Comparative efficacy and safety of paricalcitol versus vitamin D receptor activators for dialysis patients with secondary hyperparathyroidism: a meta-analysis of randomized controlled trials.
BMC Nephrol. 2017 Aug 25;18(1):272. doi: 10.1186/s12882-017-0691-6.
Xie Y1, Su P2, Sun Y3, Zhang H4, Zhao R2, Li L2, Meng L2.
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Vitamin D Receptor category has the following
Vitamin D tests cannot detect Vitamin D Receptor (VDR) problems
A poor VDR restricts Vitamin D from getting in the cells
It appears that 30% of the population has a poor VDR (40% of the Obese )
VDR at-home test $29 - results not easily understood in 2016
There are hints that you may have inherited a poor VDR
Compensate for poor VDR by increasing one or more:
|1) Vitamin D supplement|
Sun, Ultraviolet -B
| Vitamin D in the blood |
and thus in the cells
|2) Magnesium||Vitamin D in the blood |
AND in the cells
|3) Omega-3||Vitamin D in the cells|
|4) Resveratrol||Vitamin D Receptor|
|5) Intense exercise||Vitamin D Receptor|
|6) Get prescription for VDR activator|
|Vitamin D Receptor|
|7) Quercetin (flavonoid)||Vitamin D Receptor|
|8) Zinc is in the VDR||Vitamin D Receptor|
|9) Boron||Vitamin D Receptor ?, |
|10) Essential oils e.g. ginger, curcumin||Vitamin D Receptor|
|11) Progesterone||Vitamin D Receptor|
|12) Infrequent high concentration Vitamin D|
Increases the concentration gradient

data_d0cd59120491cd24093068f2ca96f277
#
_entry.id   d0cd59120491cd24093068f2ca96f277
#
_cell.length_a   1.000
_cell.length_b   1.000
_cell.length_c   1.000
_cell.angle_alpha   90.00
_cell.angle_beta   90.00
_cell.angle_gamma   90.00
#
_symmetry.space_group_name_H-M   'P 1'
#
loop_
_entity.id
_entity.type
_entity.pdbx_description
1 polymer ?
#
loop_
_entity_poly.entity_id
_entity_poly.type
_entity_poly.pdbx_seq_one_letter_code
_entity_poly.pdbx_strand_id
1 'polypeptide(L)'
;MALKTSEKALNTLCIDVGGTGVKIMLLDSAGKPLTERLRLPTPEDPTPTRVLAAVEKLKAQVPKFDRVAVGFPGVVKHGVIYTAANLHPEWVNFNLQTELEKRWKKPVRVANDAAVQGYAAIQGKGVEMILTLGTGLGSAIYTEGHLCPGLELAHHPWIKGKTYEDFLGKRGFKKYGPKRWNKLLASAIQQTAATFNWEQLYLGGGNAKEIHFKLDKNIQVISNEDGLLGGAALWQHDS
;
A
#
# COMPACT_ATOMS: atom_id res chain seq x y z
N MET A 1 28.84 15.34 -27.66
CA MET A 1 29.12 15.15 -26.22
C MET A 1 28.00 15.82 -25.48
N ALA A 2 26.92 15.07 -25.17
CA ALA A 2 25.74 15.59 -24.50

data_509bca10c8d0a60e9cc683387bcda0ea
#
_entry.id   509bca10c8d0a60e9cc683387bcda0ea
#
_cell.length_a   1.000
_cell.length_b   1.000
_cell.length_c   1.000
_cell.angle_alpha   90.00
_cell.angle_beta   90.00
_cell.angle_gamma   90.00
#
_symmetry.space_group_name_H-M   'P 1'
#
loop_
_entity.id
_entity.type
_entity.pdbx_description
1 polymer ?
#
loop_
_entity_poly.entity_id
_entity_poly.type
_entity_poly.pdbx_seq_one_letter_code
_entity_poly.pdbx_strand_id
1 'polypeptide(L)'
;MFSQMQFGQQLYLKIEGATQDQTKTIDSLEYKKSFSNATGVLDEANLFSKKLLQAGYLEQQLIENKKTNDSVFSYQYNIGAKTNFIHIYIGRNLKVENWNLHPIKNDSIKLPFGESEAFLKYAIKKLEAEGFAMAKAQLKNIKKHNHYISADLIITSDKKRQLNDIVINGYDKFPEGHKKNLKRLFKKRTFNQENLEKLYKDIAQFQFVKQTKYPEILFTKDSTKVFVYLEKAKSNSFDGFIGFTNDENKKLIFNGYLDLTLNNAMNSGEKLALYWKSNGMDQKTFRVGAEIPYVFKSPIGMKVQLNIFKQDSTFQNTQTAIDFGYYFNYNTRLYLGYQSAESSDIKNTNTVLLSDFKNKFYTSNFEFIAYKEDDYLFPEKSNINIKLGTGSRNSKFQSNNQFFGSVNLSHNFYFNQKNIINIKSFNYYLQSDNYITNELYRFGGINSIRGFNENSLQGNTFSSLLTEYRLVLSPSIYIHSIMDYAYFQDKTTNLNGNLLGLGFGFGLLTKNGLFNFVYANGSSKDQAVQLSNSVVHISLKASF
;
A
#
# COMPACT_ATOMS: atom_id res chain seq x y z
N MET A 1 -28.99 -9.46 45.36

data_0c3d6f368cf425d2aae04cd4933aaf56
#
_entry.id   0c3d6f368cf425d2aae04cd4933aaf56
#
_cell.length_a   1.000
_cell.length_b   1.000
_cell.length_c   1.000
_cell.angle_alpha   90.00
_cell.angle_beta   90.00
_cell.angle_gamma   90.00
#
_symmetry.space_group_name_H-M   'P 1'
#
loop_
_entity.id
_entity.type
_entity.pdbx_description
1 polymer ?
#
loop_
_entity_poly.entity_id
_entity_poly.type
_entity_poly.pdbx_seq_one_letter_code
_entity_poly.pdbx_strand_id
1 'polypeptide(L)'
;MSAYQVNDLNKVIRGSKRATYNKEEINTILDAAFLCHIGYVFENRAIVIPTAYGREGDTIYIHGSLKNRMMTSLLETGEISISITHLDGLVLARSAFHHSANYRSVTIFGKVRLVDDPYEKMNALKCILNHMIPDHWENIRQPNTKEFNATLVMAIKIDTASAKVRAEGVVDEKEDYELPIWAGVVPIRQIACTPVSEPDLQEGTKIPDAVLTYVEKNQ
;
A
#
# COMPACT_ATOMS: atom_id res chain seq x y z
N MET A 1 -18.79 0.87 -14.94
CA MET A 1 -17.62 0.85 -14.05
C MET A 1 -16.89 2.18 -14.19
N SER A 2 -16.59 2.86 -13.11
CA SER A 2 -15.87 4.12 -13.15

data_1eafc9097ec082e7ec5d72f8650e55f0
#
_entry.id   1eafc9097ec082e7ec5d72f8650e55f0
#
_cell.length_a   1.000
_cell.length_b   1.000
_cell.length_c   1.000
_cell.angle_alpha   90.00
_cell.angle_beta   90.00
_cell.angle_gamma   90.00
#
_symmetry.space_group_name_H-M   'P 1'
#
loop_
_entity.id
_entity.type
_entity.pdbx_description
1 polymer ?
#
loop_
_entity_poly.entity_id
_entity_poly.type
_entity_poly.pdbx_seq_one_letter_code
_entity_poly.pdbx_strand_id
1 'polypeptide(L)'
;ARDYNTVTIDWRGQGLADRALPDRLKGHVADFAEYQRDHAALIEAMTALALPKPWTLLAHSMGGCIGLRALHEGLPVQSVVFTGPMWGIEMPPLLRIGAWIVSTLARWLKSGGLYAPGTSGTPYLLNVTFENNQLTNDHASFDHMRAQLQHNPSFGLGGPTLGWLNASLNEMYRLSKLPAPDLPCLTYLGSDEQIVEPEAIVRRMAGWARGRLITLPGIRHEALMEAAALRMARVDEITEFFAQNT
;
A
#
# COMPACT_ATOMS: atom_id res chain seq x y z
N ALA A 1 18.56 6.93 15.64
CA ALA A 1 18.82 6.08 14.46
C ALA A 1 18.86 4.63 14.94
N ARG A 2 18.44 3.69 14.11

|Vitamin D in the cells|
|13) Sulfroaphone and perhaps sulfur||Vitamin D Receptor|
Note: If you are not feeling enough benefit from Vitamin D, you might try increasing VDR activation. You might feel the benefit within days of adding one or more of the above
Far healthier and stronger at age 72 due to supplements Includes 6 supplements which help the VDR
Secondary hyperparathyroidism (SHPT) is a severe complication for dialysis patients. Vitamin D receptor activators (VDRAs) are used to treat SHPT, but the comparative efficacy and safety between paricalcitol and other vitamin D receptor activators for management of SHPT in dialysis patients has been unproven.
We searched PubMed, Embase, and the Cochrane Library for the time period through June 2017 to identify randomized controlled trials that evaluated paricalcitol compared with other VDRAs for treatment of SHPT. The primary outcome was the percentage of patients with target reduction of intact parathyroid hormone (iPTH) from baseline. Secondary outcomes included incidences of hypercalcemia and hyperphosphatemia. The random-effects model was used to estimate relative risks (RRs) with 95% confidence intervals (CIs).
Eight studies (N = 759) were eligible for final inclusion. Compared with other VDRAs, no significant differences were found in the percentage of patients with target reduction of intact parathyroid hormone (iPTH) from baseline for paricalcitol treatment of SHPT in dialysis patients (RR, 1.01; 95% CI, 0. 87-1.18; p = 0.85). There were no differences in the incidence of hypercalcemia (RR, 0.95; 95% CI, 0.74-1.21; p = 0. 65) and hyperphosphatemia (RR, 0.94; 95% CI, 0.77-1.16; p = 0.58).
The presently available evidence is insufficient to draw a conclusion regarding whether paricalcitol therapy has a comparative efficacy and safety over other VDRAs for treating dialysis patients with SHPT. Large-sample, well-conducted, high-quality RCTs with patient-level outcomes (i.e., mortality) are urgently needed.
PMID: 28841848 DOI: 10.1186/s12882-017-0691-6
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